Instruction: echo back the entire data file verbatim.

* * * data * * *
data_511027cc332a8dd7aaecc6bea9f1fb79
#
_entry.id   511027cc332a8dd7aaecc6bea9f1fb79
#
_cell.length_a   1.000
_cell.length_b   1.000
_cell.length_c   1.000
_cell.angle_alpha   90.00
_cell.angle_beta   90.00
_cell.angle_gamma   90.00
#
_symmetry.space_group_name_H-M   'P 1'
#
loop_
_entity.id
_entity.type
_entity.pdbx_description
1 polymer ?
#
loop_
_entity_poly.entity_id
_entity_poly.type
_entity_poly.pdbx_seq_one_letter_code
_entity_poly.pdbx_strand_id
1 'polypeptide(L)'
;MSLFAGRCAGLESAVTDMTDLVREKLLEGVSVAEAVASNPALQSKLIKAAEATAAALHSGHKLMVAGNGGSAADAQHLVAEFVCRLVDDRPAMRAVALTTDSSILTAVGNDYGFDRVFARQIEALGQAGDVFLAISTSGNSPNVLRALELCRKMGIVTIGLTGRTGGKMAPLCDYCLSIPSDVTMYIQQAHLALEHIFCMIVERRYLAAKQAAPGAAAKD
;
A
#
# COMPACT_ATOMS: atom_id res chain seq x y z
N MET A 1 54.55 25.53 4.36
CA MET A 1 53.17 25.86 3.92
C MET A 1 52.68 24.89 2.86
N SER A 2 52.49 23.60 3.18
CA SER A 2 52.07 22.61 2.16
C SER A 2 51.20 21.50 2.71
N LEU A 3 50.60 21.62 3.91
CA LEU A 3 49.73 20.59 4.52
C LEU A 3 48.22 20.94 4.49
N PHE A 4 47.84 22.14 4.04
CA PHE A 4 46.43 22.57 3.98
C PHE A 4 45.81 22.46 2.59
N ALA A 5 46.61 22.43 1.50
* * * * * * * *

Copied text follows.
data_511027cc332a8dd7aaecc6bea9f1fb79
#
_entry.id   511027cc332a8dd7aaecc6bea9f1fb79
#
_cell.length_a   1.000
_cell.length_b   1.000
_cell.length_c   1.000
_cell.angle_alpha   90.00
_cell.angle_beta   90.00
_cell.angle_gamma   90.00
#
_symmetry.space_group_name_H-M   'P 1'
#
loop_
_entity.id
_entity.type
_entity.pdbx_description
1 polymer ?
#
loop_
_entity_poly.entity_id
_entity_poly.type
_entity_poly.pdbx_seq_one_letter_code
_entity_poly.pdbx_strand_id
1 'polypeptide(L)'
;MSLFAGRCAGLESAVTDMTDLVREKLLEGVSVAEAVASNPALQSKLIKAAEATAAALHSGHKLMVAGNGGSAADAQHLVAEFVCRLVDDRPAMRAVALTTDSSILTAVGNDYGFDRVFARQIEALGQAGDVFLAISTSGNSPNVLRALELCRKMGIVTIGLTGRTGGKMAPLCDYCLSIPSDVTMYIQQAHLALEHIFCMIVERRYLAAKQAAPGAAAKD
;
A
#
# COMPACT_ATOMS: atom_id res chain seq x y z
N MET A 1 54.55 25.53 4.36
CA MET A 1 53.17 25.86 3.92
C MET A 1 52.68 24.89 2.86
N SER A 2 52.49 23.60 3.18
CA SER A 2 52.07 22.61 2.16
C SER A 2 51.20 21.50 2.71
N LEU A 3 50.60 21.62 3.91
CA LEU A 3 49.73 20.59 4.52
C LEU A 3 48.22 20.94 4.49
N PHE A 4 47.84 22.14 4.04
CA PHE A 4 46.43 22.57 3.98
C PHE A 4 45.81 22.46 2.59
N ALA A 5 46.61 22.43 1.50